Solid neuroendocrine breast carcinomas: Incidence, clinico-pathological features and immunohistochemical profiling
- Authors: Eugeni López-Bonet, Miguel Alonso-Ruano, Graciela Barraza, Alejandro Vazquez-Martin, Luis Bernadó, Javier A. Menendez
Published online on: Monday, December 1, 2008
- Pages: 1369-1374
- DOI: 10.3892/or_00000154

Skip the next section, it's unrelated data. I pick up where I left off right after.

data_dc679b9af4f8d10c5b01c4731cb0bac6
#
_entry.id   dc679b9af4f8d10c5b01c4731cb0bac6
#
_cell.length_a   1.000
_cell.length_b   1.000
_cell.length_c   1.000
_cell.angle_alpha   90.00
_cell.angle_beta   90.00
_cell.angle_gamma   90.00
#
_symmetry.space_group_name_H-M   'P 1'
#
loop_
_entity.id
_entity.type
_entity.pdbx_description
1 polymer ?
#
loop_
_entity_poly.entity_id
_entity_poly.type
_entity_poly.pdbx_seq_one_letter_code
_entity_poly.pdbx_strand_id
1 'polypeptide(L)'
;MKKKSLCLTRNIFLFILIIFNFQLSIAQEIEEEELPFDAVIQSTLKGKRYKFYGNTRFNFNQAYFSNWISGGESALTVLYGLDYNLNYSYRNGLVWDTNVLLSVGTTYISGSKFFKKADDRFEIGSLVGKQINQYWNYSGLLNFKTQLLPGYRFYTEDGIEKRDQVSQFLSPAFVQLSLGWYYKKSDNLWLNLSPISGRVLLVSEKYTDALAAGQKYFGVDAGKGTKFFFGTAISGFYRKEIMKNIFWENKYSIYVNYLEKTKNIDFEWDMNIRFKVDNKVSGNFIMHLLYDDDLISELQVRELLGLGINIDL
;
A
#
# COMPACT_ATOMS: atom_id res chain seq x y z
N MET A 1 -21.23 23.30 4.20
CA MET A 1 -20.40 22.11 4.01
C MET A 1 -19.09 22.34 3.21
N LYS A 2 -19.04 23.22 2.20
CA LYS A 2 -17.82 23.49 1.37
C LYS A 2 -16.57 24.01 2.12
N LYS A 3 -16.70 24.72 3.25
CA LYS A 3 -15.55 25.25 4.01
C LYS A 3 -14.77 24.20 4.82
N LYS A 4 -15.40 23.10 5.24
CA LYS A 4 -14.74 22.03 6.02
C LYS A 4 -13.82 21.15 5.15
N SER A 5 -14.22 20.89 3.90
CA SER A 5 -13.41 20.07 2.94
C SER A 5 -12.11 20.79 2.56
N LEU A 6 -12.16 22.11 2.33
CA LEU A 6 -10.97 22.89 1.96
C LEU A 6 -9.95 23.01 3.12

Primary pure neuroendocrine breast carcinomas (NEBC) have been considered special features within conventional breast carcinomas until recently. Indeed, the actual incidence of NEBC in BC populations has remained largely unknown due to the lack of unambiguous diagnostic criteria. In 2003, the World Health Organization (WHO) classification of breast tumors definitely established that the immunohistochemical expression of NE markers in more than 50% of the tumor cell population is the unique requisite for NEBC diagnosis. Herein, we sought to determine the incidence, the clinico-pathological features and the immunohistochemical profile of NEBC in a large series of 1368 infiltrating breast tumors collected from 1989 to 2008 in our institution (Dr Josep Trueta University Hospital, Girona, Catalonia). Twelve cases were initially selected to fulfil histopathological patterns compatible with NEBC. Clinical data along with histological and immunohistochemical profiles were collected in all cases. The criterion inclusion was the presence of more than 50% tumor immunoreactivity for one of NE markers including chromogranin, synaptophysin and CD56. Only 7 tumors fully satisfied the NEBC criteria established by the WHO (0.5% prevalence). All the NECB were grade 2 ductal carcinoma infiltrating (DCI) with tumor sizes ranging from 7 to 55 mm. Lymphovascular tumoral emboli was present in 4 cases (57.1% of NEBC) and mucinous features occurred in 2 cases (28.5% of NEBC). Axillary lymph nodes were metastatic in 3 cases (42.8% of NEBC). A positive status for estrogen receptor (ER), progesterone receptor (PR) and synaptophysin was observed in 7 cases (100% of NEBC). None of the NEBC displayed HER2 overexpression. All the patients bearing NECB received hormone therapy and 4 of them underwent radiotherapy and/or chemotherapy. Of note, none of the NEBC patients died from BC-related causes after a median follow-up of 51 months. These findings revealed that: a) Pure solid NEBC do not significantly differ from other breast carcinomas in terms of general clinical features; b) NEBC do not exhibit an aggressive behavior despite the presence of adverse prognostic factors; and c) NEBC immunohistochemical profile mainly corresponds to that of the Luminal A BC subtype. Although it remains to be elucidated whether the good prognosis of NEBC relates to the intrinsic nature of the tumor and/or to a high rate of treatment responses, their immunohistochemical profile strongly suggest that NEBC belong to the Luminal A BC subtype. Forthcoming studies should definitely determine if the clinico-pathological features of NEBC indeed represent an independent good-prognosis subgroup of BC gene signature.